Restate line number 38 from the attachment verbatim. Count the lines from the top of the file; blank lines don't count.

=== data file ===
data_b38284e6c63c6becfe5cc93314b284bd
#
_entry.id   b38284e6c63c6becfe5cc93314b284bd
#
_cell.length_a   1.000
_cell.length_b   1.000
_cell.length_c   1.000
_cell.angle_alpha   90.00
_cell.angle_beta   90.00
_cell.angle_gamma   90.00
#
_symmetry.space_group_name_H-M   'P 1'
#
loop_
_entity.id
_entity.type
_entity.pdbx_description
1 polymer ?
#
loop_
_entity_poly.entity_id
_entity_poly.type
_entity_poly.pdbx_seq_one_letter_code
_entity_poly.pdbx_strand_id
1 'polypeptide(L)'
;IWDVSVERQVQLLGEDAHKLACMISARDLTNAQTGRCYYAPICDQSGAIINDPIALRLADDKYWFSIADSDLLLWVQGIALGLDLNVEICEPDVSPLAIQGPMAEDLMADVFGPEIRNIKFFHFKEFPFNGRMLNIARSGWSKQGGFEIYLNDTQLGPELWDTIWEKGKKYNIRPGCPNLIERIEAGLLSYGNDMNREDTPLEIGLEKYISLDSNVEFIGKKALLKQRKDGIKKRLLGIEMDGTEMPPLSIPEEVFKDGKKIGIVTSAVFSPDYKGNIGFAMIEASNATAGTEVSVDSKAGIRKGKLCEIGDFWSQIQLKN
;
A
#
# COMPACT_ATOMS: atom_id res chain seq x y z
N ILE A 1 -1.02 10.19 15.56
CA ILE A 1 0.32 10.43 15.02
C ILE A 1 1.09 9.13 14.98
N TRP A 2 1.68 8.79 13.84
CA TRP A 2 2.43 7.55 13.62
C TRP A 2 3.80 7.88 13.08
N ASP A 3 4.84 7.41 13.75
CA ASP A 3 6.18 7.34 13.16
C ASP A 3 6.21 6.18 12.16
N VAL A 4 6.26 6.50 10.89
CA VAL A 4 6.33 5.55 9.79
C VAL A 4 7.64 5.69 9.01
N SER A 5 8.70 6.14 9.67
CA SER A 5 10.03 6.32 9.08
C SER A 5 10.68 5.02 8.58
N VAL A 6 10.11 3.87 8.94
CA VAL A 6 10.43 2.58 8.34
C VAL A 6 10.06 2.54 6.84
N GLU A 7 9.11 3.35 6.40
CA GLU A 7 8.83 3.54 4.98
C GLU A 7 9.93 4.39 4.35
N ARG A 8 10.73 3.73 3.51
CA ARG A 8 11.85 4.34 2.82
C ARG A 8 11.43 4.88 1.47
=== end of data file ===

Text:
CA ASP A 3 6.18 7.34 13.16